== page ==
5GAA, Audi, Ford and Qualcomm demonstrate interoperable C-V2X communications


The 5G Automotive Association (5GAA), Audi, Ford, and Qualcomm Technologies Inc. have completed the world’s first demonstration of cellular vehicle-to-everything (C-V2X) direct communications technology operating across vehicles from different manufacturers.

C-V2X is seen as a global solution for V2X communications to support improved automotive safety, automated driving and traffic efficiency, and is the only V2X technology based on the globally recognized 3rd Generation Partnership Project (3GPP) specifications, with its ongoing evolution designed to offer forward compatibility with 5G, and using upper layer protocols defined by the automotive industry, including Society of Automotive Engineering (SAE) and the European Telecommunications Standards Institute (ETSI) organizations.

The demonstration showcased the benefits of using C-V2X real-time direct communications on the globally harmonized 5.9GHz ITS spectrum for vehicle-to-vehicle (V2V) collision avoidance and improved road safety without any dependency on cellular operator network involvement, credentials or coverage.

The project organizations also unveiled initial field test results showing a significant range, reliability and performance advantage of C-V2X direct communications, with more than twice the range and improved reliability compared to 802.11p DSRC (dedicated short-range communications) radio technology.

Based on C-V2X’s potential to enhance safety and save lives, the 5GAA, Audi, Ford and Qualcomm partnership is encouraging the broad automotive ecosystem to accelerate adoption of C-V2X, which is expected to be deployed as early as 2020. C-V2X is supported by a broad automotive ecosystem, that includes the fast-growing 5GAA global organization, which currently has over 80 members comprising leading auto makers, Tier-1 suppliers, software developers, mobile operators, semiconductor companies, test equipment vendors, telecom suppliers, traffic signal suppliers and road operators.

Featuring Audi and Ford vehicles that incorporate the C-V2X technology using chipsets from Qualcomm, the showcase exhibited various scenarios of how C-V2X communications is beneficial for road safety. These included situations with obstructed or no visibility, including Left Turn Assist and Emergency Electronic Brake Light use cases, in which V2V communications alerted surrounding vehicles when cars were turning left or braking.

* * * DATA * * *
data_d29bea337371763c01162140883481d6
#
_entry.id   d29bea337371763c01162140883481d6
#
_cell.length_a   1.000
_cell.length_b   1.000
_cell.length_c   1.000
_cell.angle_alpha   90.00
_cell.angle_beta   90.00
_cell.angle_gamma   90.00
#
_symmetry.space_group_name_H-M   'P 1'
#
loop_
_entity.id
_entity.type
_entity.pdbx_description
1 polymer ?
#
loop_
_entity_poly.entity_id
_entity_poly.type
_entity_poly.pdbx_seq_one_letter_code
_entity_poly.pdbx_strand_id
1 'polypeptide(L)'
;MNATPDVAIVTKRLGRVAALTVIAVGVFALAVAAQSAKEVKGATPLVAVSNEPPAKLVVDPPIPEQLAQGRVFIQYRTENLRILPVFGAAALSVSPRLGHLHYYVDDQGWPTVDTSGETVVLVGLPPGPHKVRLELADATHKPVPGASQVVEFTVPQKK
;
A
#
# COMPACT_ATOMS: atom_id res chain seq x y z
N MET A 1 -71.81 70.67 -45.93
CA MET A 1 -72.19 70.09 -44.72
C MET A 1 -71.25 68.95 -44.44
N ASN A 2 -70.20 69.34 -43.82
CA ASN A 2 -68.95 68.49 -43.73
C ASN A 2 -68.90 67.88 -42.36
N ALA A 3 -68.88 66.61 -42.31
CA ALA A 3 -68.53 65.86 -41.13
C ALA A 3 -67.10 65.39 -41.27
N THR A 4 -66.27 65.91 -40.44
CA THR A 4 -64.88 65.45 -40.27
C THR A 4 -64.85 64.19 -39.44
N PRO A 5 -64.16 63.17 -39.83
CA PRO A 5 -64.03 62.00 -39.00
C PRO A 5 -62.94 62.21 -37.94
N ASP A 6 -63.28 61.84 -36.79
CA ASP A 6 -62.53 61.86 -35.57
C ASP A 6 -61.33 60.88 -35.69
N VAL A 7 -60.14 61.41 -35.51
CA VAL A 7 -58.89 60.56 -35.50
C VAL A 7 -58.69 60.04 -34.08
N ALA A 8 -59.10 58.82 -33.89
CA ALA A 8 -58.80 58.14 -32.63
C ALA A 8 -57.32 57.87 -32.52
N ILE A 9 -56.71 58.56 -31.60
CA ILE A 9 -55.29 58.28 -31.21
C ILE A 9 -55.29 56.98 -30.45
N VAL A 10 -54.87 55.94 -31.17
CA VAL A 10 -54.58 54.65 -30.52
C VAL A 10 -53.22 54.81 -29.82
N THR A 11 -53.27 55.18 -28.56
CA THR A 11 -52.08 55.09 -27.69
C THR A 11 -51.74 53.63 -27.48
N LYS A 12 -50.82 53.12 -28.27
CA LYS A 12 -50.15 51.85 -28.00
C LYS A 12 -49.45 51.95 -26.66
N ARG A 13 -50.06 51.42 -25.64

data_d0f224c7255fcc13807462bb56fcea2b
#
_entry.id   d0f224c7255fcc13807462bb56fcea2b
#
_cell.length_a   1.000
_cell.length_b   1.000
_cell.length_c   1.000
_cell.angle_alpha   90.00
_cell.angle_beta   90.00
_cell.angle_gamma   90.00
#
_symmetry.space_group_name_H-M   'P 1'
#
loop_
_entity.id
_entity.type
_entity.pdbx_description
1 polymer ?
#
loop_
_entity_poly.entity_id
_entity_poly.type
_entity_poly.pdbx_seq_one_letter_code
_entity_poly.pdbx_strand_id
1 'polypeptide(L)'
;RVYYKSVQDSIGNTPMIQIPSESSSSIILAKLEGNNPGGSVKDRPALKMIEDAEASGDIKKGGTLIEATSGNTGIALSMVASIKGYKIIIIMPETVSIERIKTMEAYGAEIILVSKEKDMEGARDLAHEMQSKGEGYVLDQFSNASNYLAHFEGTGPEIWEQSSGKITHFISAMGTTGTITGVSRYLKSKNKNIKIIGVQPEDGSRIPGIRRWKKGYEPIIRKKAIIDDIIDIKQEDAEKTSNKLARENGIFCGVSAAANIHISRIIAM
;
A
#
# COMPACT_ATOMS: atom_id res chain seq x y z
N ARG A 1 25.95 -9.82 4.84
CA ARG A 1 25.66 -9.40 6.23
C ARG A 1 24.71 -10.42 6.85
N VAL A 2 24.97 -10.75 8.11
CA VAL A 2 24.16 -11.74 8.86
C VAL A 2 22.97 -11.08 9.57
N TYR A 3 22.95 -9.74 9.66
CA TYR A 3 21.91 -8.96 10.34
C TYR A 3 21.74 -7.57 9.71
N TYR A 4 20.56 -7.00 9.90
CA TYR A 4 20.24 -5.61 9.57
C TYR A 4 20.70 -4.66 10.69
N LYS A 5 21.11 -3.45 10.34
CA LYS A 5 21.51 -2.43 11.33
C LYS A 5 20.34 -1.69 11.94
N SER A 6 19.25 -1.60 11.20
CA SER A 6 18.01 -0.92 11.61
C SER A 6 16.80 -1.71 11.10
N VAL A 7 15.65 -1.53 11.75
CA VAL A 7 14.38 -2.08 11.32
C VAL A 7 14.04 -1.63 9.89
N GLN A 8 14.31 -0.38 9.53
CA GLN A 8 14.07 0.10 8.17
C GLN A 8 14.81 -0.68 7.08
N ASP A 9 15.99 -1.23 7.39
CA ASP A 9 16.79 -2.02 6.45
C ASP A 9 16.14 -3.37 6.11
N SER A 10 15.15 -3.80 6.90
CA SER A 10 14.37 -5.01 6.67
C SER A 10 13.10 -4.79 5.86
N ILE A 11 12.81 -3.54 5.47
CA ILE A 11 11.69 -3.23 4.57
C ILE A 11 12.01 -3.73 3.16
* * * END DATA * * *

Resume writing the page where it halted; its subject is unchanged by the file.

Additional use cases were featured, including a vulnerable road user (VRU) demonstration showcasing what can be possible with future vehicle-to-pedestrian (V2P) communications. Use cases for vehicle-to-infrastructure (V2I) communication were also demonstrated, which highlighted how direct communications can work closely with traffic signal controllers to ensure reduction in carbon emissions, and optimization of traffic efficiency in cluttered intersections and dense environments.

“We are excited to witness this monumental breakthrough in the evolution of C-V2X and the growing momentum behind this life-saving technology,” said Christoph Voigt, chairman of 5GAA. “After years of development supported by leading car makers, technology providers and the automotive ecosystem at large, C-V2X is ready to improve road safety with deployment in production vehicles and road infrastructure as soon as 2020, leveraging a state-of-the-art proven radio with decade-long developed automotive software protocols

“This unique showcase firstly demonstrates the commitment of our members to ensure that the potential of the C-V2X technology is realized, and represents a key step towards the next generation of cellular technology – 5G.”

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About Author


Tom has edited Traffic Technology International (TTi) magazine and its Traffic Technology Today website since May 2014. During his time at the title, he has interviewed some of the top transportation chiefs at public agencies around the world as well as CEOs of leading multinationals and ground-breaking start-ups. Tom's earlier career saw him working on some the UK's leading consumer magazine titles. He has a law degree from the London School of Economics (LSE).